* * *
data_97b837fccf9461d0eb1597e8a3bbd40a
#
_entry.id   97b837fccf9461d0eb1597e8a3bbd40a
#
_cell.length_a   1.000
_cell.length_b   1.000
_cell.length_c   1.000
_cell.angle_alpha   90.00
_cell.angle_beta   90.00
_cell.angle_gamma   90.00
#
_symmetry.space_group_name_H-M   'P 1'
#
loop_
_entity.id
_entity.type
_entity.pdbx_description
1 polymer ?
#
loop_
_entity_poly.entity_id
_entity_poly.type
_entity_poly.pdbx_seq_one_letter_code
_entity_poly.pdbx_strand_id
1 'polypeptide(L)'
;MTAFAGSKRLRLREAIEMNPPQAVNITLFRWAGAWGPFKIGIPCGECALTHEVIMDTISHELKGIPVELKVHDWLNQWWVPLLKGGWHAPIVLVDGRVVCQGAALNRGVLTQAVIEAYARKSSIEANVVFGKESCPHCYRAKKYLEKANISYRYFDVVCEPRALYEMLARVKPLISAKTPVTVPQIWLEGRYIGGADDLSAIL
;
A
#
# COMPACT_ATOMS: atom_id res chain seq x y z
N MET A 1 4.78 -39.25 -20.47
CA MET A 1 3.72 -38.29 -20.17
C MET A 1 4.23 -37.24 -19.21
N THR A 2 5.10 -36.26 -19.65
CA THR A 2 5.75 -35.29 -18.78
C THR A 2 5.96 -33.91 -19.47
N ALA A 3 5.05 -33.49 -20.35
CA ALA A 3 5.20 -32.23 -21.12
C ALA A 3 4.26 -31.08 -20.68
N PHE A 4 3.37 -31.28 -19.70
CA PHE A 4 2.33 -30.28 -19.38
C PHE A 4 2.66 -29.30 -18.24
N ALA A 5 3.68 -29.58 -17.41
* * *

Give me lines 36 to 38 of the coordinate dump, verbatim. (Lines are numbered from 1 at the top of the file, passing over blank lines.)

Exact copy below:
C THR A 2 5.96 -33.91 -19.47
N ALA A 3 5.05 -33.49 -20.35
CA ALA A 3 5.20 -32.23 -21.12